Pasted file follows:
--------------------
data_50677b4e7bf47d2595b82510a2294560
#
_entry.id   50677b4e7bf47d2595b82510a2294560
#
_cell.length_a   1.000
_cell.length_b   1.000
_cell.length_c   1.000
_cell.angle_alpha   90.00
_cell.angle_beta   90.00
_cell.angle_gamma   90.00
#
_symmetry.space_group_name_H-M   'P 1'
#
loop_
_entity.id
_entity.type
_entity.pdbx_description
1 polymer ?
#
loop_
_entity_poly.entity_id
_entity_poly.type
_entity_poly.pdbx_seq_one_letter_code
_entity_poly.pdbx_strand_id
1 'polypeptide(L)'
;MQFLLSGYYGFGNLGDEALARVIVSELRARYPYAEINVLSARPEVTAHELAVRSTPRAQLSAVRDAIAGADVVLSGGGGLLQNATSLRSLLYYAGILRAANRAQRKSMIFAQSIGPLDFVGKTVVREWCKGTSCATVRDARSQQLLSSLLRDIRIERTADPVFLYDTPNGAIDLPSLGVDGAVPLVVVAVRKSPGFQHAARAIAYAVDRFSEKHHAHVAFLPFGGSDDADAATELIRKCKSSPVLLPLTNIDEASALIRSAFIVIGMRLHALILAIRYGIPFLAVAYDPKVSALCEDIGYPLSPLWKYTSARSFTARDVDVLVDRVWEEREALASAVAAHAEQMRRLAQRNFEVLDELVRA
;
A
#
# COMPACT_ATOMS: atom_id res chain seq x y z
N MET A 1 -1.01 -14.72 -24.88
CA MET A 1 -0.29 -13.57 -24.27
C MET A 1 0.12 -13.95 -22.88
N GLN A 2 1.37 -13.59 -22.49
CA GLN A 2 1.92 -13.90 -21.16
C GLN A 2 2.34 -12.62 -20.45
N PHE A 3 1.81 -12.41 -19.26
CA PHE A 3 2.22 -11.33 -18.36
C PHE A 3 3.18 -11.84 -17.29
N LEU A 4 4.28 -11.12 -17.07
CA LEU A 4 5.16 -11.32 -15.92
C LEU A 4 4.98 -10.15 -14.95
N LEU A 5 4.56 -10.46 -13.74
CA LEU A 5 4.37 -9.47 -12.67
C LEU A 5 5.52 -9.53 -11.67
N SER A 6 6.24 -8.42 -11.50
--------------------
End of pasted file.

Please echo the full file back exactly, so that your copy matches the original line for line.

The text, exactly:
data_50677b4e7bf47d2595b82510a2294560
#
_entry.id   50677b4e7bf47d2595b82510a2294560
#
_cell.length_a   1.000
_cell.length_b   1.000
_cell.length_c   1.000
_cell.angle_alpha   90.00
_cell.angle_beta   90.00
_cell.angle_gamma   90.00
#
_symmetry.space_group_name_H-M   'P 1'
#
loop_
_entity.id
_entity.type
_entity.pdbx_description
1 polymer ?
#
loop_
_entity_poly.entity_id
_entity_poly.type
_entity_poly.pdbx_seq_one_letter_code
_entity_poly.pdbx_strand_id
1 'polypeptide(L)'
;MQFLLSGYYGFGNLGDEALARVIVSELRARYPYAEINVLSARPEVTAHELAVRSTPRAQLSAVRDAIAGADVVLSGGGGLLQNATSLRSLLYYAGILRAANRAQRKSMIFAQSIGPLDFVGKTVVREWCKGTSCATVRDARSQQLLSSLLRDIRIERTADPVFLYDTPNGAIDLPSLGVDGAVPLVVVAVRKSPGFQHAARAIAYAVDRFSEKHHAHVAFLPFGGSDDADAATELIRKCKSSPVLLPLTNIDEASALIRSAFIVIGMRLHALILAIRYGIPFLAVAYDPKVSALCEDIGYPLSPLWKYTSARSFTARDVDVLVDRVWEEREALASAVAAHAEQMRRLAQRNFEVLDELVRA
;
A
#
# COMPACT_ATOMS: atom_id res chain seq x y z
N MET A 1 -1.01 -14.72 -24.88
CA MET A 1 -0.29 -13.57 -24.27
C MET A 1 0.12 -13.95 -22.88
N GLN A 2 1.37 -13.59 -22.49
CA GLN A 2 1.92 -13.90 -21.16
C GLN A 2 2.34 -12.62 -20.45
N PHE A 3 1.81 -12.41 -19.26
CA PHE A 3 2.22 -11.33 -18.36
C PHE A 3 3.18 -11.84 -17.29
N LEU A 4 4.28 -11.12 -17.07
CA LEU A 4 5.16 -11.32 -15.92
C LEU A 4 4.98 -10.15 -14.95
N LEU A 5 4.56 -10.46 -13.74
CA LEU A 5 4.37 -9.47 -12.67
C LEU A 5 5.52 -9.53 -11.67
N SER A 6 6.24 -8.42 -11.50